WAYNE COUNTY, MICH. (CBS DETROIT)- Wednesday the U.S. Food and Drug Administration approved Narcan, an overdose-reversing nasal spray, for over-the-counter, non-prescription sale. The FDA green light marks the first naloxone product approved for use without a prescription.
In due time, Narcan treatments will appear in grocery stores and pharmacies.
CBS News Detroit talked with Wayne State Professor of Pharmacy Dr. Victoria Tutag Lehr. Lehr, says as of recent times she and her pharmacy colleagues have been expecting an announcement similar to Wednesday’s.
“We were anticipating this in the addiction medicine community and in the pharmacy community,” she said.
The healthcare provider says it will help get the item into more hands.
“Many people don’t want to come an approach us at the counter they feel we are being judgemental that they are asking for naloxone..many times they don’t want to wait for the processing of the prescription,” Dr. Tutag Lehr added.
Provisional data from the CDC reveals 101,751 reported fatal overdoses in the 12-month period ending in October, the majority involved opioids. Previous studies suggest bystanders who carried naloxone helped saved lives.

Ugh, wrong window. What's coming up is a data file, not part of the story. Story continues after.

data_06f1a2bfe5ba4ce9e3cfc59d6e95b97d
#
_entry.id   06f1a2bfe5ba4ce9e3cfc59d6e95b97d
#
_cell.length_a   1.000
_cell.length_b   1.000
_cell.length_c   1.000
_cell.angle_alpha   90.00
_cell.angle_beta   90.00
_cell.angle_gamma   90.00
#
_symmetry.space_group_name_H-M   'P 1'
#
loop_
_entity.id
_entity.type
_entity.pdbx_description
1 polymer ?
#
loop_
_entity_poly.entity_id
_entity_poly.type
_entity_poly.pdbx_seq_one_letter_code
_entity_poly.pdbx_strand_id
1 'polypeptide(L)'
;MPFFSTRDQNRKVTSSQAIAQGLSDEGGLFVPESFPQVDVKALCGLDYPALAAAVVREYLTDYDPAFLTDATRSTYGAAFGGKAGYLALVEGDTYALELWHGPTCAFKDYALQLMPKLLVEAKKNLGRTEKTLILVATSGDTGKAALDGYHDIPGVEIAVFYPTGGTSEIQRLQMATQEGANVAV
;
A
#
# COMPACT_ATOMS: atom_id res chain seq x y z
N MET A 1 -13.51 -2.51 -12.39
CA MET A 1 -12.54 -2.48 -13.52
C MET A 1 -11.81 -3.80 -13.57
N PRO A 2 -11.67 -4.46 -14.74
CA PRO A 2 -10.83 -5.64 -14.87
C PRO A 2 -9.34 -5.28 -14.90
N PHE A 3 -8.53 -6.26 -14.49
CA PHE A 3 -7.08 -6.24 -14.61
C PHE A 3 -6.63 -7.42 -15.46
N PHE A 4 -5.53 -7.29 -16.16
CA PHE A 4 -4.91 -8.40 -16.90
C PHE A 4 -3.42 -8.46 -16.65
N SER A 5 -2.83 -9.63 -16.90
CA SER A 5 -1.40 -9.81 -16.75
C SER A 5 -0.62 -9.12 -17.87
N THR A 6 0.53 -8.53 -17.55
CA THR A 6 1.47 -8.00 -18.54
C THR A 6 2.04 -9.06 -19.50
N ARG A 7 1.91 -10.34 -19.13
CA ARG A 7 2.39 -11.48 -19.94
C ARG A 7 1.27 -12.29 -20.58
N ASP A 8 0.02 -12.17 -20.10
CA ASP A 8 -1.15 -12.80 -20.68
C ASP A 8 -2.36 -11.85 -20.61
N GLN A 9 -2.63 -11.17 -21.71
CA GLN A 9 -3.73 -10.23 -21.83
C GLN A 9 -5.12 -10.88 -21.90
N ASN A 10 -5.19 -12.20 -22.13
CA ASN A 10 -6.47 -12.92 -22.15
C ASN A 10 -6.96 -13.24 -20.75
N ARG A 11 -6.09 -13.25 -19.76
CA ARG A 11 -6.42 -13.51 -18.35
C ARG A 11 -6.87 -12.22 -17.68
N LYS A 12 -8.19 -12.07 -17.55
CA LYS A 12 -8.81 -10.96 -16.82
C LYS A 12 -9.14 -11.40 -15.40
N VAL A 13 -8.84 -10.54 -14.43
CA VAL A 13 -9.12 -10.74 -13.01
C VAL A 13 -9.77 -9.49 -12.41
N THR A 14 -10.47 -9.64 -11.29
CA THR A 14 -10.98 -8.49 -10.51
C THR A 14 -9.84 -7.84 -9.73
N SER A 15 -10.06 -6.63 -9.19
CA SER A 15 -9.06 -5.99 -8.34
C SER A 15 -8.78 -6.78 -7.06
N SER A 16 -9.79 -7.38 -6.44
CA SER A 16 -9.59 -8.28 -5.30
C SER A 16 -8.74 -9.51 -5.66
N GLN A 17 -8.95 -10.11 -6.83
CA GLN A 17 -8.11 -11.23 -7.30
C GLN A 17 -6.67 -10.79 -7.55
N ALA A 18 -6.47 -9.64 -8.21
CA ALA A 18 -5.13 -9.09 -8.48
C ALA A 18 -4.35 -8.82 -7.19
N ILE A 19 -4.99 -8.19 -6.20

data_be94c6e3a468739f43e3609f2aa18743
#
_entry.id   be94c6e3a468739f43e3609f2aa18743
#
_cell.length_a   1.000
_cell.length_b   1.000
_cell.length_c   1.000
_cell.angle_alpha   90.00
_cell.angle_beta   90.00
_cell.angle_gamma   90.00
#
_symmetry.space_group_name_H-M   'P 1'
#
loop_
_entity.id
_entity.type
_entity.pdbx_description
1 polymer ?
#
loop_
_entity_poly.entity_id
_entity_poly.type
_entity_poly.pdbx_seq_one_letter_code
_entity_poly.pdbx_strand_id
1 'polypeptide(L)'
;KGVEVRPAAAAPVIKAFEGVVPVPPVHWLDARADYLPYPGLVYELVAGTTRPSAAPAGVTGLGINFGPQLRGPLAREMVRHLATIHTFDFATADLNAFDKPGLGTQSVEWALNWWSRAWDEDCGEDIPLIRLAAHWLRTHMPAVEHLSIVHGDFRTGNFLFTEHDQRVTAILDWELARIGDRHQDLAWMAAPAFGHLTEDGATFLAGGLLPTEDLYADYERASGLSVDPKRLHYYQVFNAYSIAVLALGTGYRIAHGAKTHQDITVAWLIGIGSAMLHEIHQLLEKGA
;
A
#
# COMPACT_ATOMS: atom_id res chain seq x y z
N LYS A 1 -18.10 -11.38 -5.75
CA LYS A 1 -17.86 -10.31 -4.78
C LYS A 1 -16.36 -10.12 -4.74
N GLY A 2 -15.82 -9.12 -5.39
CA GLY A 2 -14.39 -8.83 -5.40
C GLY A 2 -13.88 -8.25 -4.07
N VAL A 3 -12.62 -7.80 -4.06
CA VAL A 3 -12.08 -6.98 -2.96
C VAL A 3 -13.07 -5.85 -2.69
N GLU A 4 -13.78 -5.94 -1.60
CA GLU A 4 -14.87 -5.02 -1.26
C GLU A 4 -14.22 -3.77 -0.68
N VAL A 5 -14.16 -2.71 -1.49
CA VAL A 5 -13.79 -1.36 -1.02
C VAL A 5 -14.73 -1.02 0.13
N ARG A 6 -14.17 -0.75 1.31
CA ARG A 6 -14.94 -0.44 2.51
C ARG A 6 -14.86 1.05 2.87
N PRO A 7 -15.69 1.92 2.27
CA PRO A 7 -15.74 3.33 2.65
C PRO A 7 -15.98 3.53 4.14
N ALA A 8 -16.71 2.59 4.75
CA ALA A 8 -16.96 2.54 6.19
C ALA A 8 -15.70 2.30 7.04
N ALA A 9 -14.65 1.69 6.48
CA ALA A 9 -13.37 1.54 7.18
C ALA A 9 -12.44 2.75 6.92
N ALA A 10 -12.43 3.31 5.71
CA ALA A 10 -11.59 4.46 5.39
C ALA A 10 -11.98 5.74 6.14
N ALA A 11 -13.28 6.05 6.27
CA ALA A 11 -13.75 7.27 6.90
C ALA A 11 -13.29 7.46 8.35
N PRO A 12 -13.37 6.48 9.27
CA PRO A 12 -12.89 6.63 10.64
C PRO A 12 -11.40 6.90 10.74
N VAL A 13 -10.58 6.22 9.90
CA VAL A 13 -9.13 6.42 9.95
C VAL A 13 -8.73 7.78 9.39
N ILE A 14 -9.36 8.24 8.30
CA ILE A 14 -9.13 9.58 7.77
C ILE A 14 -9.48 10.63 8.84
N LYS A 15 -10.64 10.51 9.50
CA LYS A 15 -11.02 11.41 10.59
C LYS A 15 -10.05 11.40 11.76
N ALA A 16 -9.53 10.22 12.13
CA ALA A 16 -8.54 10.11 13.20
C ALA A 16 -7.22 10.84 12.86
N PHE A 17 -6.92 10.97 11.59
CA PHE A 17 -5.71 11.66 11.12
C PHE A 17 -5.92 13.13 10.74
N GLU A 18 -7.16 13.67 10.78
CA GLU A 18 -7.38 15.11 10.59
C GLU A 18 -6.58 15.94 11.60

“If someone is in an overdose situation people will hesitate to call the police or first responders. The first response is we’ll take care of this ourselves,” she continued.
According to Michigan Overdose Data to Action, in January Wayne county EMS responded to 314 probable opioid overdoses. For the same timeframe in Oakland County, the number is 98.
The FDA is encouraging the manufacturer to make Narcan affordable, as the country battles an overdose epidemic.
“Might be 30 dollars and that is unattainable, to many people that’s quite a bit of money,” Dr. Tutag Lehr continued.
Experts say Narcan is also fairly simple to administer, putting the overdose victim on their back, inserting the tip of the device into their nostril, and pushing the spray. Healthcare providers say, the treatment usually is effective for up to 90 minutes.
With the treatment going over the counter doctors believe it will help reduce the stigma surrounding the medication…similar to other over-the-counter medicines like Ibuprofen.